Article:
Do national business cycles have an international origin?
This paper analyses a set of output data for 113 countries and identifies common sources of fluctuations, to estimate a world business cycle. We also analyze the multiplier effects of worldwide or global shocks and their implications for the persistence and amplitude of cyclical fluctuations. We find that a higher relative importance of global shocks leads to lower persistence and greater volatility. Finally, we compare some regional integration agreements and find that the EC emerges as the most integrated block. The analytical framework used is that of Forni, Hallin, Lippi and Reichlin (1999). Copyright Springer-Verlag Berlin Heidelberg 2003
Volume (Year): 28 (2003)
Issue (Month): 2 (04)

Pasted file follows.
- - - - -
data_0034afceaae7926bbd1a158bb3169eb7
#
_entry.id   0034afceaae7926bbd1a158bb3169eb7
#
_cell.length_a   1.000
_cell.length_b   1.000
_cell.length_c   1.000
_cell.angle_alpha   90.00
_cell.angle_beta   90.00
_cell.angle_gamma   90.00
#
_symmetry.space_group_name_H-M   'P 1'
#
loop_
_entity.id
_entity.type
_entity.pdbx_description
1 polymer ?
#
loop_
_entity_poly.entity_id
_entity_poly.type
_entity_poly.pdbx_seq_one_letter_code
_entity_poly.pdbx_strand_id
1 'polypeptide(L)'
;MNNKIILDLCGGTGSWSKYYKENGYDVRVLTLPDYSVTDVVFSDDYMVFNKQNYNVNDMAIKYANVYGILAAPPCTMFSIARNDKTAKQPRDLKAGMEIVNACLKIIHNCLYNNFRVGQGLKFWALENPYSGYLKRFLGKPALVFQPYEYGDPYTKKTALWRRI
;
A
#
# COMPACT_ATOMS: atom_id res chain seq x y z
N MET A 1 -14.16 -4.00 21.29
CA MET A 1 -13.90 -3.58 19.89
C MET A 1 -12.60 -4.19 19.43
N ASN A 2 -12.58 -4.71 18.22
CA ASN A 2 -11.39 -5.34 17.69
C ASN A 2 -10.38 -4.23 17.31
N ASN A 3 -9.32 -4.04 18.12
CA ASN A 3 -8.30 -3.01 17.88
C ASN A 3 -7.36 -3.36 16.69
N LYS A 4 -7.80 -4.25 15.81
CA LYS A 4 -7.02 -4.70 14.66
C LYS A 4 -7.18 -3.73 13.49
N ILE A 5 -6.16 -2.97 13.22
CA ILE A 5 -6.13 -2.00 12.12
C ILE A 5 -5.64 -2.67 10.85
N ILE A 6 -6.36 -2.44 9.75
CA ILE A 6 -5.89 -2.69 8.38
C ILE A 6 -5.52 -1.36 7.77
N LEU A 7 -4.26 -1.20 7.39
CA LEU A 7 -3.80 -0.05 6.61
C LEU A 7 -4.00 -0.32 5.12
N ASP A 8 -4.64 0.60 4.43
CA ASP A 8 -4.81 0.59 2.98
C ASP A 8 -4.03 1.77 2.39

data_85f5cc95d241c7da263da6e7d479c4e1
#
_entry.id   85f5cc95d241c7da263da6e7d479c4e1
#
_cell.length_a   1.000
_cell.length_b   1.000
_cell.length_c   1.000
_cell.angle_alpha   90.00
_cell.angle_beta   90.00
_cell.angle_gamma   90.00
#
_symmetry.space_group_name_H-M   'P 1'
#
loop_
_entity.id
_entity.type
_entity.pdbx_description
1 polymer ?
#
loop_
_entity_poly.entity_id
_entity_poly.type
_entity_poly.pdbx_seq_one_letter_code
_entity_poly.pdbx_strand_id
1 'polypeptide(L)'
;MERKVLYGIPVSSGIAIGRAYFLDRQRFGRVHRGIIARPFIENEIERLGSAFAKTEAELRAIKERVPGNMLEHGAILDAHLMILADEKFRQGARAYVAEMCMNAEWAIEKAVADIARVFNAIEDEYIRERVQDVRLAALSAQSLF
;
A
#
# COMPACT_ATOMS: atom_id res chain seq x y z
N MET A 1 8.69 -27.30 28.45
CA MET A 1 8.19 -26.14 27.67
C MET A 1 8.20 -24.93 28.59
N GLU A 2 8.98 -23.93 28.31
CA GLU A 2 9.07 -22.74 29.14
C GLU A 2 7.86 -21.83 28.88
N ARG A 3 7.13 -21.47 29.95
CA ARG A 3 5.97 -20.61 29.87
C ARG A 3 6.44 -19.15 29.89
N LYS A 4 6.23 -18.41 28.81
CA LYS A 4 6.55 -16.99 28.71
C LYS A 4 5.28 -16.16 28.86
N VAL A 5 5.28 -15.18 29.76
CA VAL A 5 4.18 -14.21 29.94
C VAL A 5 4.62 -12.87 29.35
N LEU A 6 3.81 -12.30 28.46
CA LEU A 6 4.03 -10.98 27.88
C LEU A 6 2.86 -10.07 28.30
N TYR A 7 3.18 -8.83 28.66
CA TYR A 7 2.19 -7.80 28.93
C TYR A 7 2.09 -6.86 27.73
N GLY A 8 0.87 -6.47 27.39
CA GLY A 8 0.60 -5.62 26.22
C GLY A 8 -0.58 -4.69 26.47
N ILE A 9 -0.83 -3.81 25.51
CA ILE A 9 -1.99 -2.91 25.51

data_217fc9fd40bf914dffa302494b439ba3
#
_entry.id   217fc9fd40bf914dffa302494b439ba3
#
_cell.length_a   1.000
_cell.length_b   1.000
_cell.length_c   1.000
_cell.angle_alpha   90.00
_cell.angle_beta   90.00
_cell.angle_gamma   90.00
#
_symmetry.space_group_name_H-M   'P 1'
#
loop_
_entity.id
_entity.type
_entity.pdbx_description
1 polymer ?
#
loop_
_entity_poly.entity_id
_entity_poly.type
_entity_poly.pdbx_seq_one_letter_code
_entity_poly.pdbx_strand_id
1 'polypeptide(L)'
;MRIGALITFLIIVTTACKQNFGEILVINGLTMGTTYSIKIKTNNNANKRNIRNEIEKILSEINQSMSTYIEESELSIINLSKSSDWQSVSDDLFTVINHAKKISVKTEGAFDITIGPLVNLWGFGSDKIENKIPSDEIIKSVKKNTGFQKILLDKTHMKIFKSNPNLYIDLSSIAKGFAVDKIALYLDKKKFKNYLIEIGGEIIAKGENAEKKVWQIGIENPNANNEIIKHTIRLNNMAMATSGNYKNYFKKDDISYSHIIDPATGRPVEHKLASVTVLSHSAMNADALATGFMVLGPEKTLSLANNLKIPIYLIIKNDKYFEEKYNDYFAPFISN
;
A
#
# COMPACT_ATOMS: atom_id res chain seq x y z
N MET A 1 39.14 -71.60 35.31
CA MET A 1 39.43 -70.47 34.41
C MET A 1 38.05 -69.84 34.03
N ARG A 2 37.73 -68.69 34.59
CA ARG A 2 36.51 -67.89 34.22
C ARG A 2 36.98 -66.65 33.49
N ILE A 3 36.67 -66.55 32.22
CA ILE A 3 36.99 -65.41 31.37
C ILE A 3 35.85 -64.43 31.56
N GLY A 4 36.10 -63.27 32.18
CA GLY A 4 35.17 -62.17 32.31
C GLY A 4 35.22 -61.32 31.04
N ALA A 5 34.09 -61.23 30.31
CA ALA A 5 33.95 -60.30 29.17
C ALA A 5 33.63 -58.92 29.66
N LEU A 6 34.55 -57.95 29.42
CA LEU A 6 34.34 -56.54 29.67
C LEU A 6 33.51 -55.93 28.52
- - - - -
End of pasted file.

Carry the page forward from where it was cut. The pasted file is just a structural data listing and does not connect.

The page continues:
|Contact details of provider:|| Postal: Josefstädter Straße 39, 1080 Wien|
Phone: ++43 - (0)1 - 599 91 - 0
Fax: ++43 - (0)1 - 599 91 - 555
Web page: http://link.springer.de/link/service/journals/00181/index.htm
More information through EDIRC
|Order Information:||Web: http://link.springer.de/orders.htm|
When requesting a correction, please mention this item's handle: RePEc:spr:empeco:v:28:y:2003:i:2:p:223-247. See general information about how to correct material in RePEc.
For technical questions regarding this item, or to correct its authors, title, abstract, bibliographic or download information, contact: (Sonal Shukla)or (Christopher F Baum)
If references are entirely missing, you can add them using this form.